Scarlet, by Marissa Meyer

scarletMinor spoilers.

In complete contrast to what I normally think about second books in a series, I not only enjoyed Scarlet as much as Cinder, but I think it improved Cinder in my mind.

Scarlet is a retelling of Little Red Riding Hood, set in the same world as Cinder (with Lunar society and cyborgs etc), only set in France rather than China. Scarlet’s grandmother has been kidnapped, and there’s a strange new man in her little town who goes by the name of Wolf and participates in local fighting rings. The book is punctuated by pieces from the fairy tale (What big teeth you have!), and periodically follows Cinder’s story until the stories collide.

This was a fascinating book, and I loved the way the fairy tale played out. I loved Wolf’s wolf-society, even though it was obviously a lie. I never guessed the truth about him, though – about where he was from, anyway. I never trusted him, and I was actually surprised by the way his character developed. I enjoyed it.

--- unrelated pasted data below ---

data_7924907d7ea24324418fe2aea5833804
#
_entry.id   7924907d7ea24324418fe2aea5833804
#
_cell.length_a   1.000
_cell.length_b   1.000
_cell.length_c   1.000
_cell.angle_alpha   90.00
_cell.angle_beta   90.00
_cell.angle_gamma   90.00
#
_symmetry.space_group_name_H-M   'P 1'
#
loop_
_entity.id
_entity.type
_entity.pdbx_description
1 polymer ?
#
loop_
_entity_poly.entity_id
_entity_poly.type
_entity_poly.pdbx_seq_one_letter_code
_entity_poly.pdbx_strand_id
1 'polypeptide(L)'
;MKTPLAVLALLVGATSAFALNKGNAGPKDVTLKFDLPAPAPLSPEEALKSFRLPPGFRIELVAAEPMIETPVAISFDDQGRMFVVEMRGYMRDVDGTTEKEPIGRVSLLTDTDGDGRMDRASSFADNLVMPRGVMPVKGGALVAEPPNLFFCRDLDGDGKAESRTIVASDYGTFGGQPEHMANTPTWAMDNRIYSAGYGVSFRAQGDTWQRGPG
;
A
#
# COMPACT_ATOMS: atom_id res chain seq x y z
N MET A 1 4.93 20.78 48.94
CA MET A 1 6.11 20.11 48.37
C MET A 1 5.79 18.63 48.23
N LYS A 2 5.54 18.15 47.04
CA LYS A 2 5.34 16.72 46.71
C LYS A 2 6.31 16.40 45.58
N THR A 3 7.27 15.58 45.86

I also enjoyed several of the other characters, particularly Iko (come back to life as a ship!) and Cinder’s new companion, “Captain” Carswell.

The best thing about this book, though, is, as I said above, that it improved Cinder (the book) quite a bit. I really thought the whole Lunar plotline was superfluous in the first book, but there was a lot more about it in this one, and I no longer feel quite so unsatisfied with the first book. I liked seeing where Cinder (the character) went after the end of the first book, and I liked seeing the glimpses back at Kai and several of the other characters from before. I’m looking forward to seeing more from the doctor, who I believe will be in the next book.

My only disappointment was in discovering that the next book will be based on Rapunzel, my least favorite fairy tale ever. I’ve hated every retelling of Rapunzel that I’ve read, so I’m really hoping that Meyer manages to win me over on that score!!

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About Amanda

Writing. Family. Books. Crochet. Fitness. Fashion. Fun. Not necessarily in that order. Note: agender (she/her).
This entry was posted in 2013, Prose, Young Adult and tagged , . Bookmark the permalink.

One Response to Scarlet, by Marissa Meyer

  1. Pingback: Cress, by Marissa Meyer | The Zen Leaf

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